restricted access Listening to Rosita: The Business of Tejana Music and Culture, 1930-1955 by Mary Ann Villarreal (review)
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Listening to Rosita: The Business of Tejana Music and Culture, 1930-1955. By Mary Ann Villarreal. Norman: University of Oklahoma Press, 2015. 216 pages. Hardcover, $29.95.

In Listening to Rosita, Mary Ann Villarreal examines how Texas Mexicans navigated cultural and gender landscapes from the 1930s to the 1950s and the strategies they employed in various business sectors. While the book's namesake, Rosita Fernández, was a prominent singer, Listening to Rosita looks beyond the music industry to discuss a wide range of women-run and family enterprises. Villarreal focuses her study on the Texas Triangle region, an area including San Antonio, Houston, Corpus Christi, and the small towns and rural regions between; she uses the term Texas Mexican to signify people with a cultural connection to Mexico but geographic and citizenship connections to Texas. For Villarreal, her book has personal roots: her grandmother ran the Pecan Lounge in Tivoli, Texas, with the jukebox serving as a prominent fixture in the bar, and the records found there prompted the series of questions that led to the writing this work.

Rosita Fernández was born in Monterey, Mexico, in 1918 and moved to Texas as a child, eventually settling in San Antonio, the city with which she [End Page 414] would become closely associated. In her youth, she toured with her uncles, playing music, and in her teens she began singing on a San Antonio radio station. Over the next decades, she became a very popular singer among Texas Mexicans and Anglo Texans alike; she acted and was featured in advertisements. She also became closely associated with the San Antonio tourism industry's "Old Mexico" marketing strategy. In the first chapter of her book, Villarreal examines, in depth, how Fernández crafted her "Rosita" persona, and how she successfully took control of marketing an image within the period's expectations of gender and cultural norms. In particular, Villarreal looks at the ways in which Fernández worked to promote an image of a wholesome family woman and the ways in which she and her store-manager husband negotiated gender relations around the notion of the "breadwinner."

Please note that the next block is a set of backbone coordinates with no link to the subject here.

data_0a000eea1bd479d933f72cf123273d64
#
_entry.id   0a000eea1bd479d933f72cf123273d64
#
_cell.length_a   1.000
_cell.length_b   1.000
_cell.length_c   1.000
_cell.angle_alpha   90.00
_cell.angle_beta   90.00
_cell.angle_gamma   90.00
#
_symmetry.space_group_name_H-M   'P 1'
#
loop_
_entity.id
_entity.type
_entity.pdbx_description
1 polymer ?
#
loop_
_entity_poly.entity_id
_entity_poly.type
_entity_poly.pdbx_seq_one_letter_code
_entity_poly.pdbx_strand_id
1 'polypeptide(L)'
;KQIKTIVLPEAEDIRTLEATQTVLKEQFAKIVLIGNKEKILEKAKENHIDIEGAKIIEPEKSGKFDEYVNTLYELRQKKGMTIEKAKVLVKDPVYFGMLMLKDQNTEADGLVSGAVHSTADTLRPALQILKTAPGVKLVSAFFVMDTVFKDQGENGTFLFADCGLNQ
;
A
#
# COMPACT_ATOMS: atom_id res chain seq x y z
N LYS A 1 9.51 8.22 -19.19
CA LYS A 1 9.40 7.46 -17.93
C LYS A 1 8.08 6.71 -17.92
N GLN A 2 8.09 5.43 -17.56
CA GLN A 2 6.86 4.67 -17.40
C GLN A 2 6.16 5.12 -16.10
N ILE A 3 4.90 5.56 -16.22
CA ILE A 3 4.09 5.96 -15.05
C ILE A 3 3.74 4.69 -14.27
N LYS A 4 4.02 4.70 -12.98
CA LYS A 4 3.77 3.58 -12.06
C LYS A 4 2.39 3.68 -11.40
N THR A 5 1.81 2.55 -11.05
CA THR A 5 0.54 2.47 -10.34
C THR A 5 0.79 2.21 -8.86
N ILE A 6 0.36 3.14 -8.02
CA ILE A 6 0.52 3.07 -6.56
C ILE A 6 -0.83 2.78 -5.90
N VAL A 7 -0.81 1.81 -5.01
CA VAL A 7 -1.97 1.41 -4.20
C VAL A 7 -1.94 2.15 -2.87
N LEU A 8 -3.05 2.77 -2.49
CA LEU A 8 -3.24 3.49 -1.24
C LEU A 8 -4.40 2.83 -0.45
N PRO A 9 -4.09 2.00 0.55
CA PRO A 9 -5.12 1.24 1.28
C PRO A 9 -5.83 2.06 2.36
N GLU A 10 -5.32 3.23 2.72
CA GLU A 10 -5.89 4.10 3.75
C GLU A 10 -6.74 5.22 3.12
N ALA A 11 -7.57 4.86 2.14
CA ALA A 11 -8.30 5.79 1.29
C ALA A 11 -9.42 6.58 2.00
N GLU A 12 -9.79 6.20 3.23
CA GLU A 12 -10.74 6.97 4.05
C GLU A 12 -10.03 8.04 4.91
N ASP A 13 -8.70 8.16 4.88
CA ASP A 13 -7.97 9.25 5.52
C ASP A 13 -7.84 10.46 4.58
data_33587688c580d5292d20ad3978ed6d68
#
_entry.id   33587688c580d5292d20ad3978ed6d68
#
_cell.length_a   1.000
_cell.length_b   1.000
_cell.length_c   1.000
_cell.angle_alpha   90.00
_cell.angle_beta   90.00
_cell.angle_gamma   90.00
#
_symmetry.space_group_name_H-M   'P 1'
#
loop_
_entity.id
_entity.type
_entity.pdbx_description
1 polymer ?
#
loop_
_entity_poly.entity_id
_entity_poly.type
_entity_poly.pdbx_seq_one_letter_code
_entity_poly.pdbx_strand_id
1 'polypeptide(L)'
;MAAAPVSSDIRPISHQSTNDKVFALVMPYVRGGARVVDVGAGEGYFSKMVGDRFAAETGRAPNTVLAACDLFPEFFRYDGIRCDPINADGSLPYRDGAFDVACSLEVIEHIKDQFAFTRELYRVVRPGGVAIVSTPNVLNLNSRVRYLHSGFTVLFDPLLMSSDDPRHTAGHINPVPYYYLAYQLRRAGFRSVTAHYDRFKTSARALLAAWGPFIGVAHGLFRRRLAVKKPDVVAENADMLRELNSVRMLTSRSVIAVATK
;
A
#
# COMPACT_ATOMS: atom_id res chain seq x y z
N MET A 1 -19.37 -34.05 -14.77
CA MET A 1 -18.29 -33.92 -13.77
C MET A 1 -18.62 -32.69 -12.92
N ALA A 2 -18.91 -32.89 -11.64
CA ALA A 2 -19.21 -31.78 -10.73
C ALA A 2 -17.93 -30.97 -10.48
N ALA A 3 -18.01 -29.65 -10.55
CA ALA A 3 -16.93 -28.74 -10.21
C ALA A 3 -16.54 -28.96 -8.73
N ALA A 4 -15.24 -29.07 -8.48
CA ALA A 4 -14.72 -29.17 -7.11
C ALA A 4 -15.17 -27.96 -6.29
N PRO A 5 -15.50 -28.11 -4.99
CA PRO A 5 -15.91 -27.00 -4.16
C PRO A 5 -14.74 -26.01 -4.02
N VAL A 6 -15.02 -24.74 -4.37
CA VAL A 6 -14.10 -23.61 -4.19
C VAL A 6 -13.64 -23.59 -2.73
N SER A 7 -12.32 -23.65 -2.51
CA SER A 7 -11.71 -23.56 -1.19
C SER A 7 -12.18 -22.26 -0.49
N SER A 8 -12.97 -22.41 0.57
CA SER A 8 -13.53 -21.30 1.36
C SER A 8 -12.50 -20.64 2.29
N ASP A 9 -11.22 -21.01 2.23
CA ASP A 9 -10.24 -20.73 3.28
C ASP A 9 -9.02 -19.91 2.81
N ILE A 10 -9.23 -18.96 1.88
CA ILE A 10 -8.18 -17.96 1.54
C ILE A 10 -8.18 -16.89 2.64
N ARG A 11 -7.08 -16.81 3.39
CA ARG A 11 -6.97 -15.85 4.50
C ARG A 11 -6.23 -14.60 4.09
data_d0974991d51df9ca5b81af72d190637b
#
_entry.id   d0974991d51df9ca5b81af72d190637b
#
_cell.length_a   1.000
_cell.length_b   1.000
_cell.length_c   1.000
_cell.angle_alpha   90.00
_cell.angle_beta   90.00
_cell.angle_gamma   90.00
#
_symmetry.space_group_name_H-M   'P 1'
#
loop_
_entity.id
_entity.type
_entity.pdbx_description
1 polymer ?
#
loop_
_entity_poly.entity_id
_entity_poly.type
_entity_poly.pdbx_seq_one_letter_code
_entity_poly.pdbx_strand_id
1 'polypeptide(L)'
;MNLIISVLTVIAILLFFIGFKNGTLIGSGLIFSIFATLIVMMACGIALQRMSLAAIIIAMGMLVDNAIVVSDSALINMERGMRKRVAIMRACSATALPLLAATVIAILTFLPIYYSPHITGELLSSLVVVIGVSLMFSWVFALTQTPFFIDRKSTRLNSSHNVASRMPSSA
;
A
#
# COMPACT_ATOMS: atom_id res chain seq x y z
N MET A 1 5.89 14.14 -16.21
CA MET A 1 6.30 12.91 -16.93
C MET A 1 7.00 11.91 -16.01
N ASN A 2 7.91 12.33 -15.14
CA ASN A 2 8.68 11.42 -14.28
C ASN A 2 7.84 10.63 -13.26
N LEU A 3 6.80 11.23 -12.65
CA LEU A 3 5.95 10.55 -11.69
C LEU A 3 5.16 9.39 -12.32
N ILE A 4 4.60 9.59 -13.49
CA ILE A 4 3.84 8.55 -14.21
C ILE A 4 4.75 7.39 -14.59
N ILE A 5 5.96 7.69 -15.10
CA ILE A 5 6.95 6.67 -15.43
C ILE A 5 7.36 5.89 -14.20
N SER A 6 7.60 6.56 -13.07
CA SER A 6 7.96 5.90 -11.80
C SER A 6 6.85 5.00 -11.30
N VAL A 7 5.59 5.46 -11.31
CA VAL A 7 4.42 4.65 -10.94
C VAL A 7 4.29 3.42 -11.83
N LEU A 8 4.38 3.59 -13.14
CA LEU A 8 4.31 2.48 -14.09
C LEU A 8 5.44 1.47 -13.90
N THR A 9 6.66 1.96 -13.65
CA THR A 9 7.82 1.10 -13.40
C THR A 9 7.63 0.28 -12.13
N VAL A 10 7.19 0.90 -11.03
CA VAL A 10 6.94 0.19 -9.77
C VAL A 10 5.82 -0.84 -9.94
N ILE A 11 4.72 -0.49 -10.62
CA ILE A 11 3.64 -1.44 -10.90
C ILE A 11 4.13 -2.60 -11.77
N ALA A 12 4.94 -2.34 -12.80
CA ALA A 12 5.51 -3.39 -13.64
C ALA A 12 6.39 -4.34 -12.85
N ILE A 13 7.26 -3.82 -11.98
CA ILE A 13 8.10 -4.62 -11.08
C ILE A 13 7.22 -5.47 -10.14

Oral history interviews are significant sources for the book and are most heavily utilized in the second chapter, "Gendering the Space of Business." In this chapter Villarreal builds upon the analysis of gender roles in the business that she started with Fernández exploring the lives of other women who worked in bars and the entertainment industry. To do so, Villarreal uses seven interviews that either she or sociologist Deborah Vargas conducted. Two of these interviews were with Fernández other narrators include Carmen Marroquin, Ventura Alonzo, and the author's grandmother, Mary F. Villarreal. Through their stories, the book gives a vivid snapshot of the ways in which societal expectations impacted the economic lives of the women and the role that their businesses played in their communities.

Villarreal then shifts her focus to consider family businesses beyond the bar and entertainment industries, looking in particular at Texas Mexican ventures in Corpus Christi. Though much of the third chapter centers on Rodolfo and Dora Mirabal's newspaper El Progreso, Villarreal does discuss other businesses as well, such as the newspaper The Sentinel and Alejandro Cortina Chapa's La Malinche Tortilla Factory. In the following two chapters she moves on to analyze the experiences of Texas Mexicans through the lenses of space (a conceptual environment in which people live or socialize) and place (the physical environment where people live or socialize). Also touched upon in these chapters are the impacts of immigration policy, agricultural workers, the activities of the League of United Latin American Citizens (LULAC), travel between communities in the Texas Triangle, and venues that no longer exist. Additionally, Villarreal spends time reintroducing some of the businesspeople discussed in earlier chapters. Through these different lenses, Villarreal shows how Texas Mexicans undertook business in an environment of discrimination and how economic activities played into bigger questions about the Texas Mexicans' identity and status in American society.

Readers' affinity for the book may well hinge on what they think of the "kaleidoscope" metaphor, an approach that Villarreal establishes at the beginning...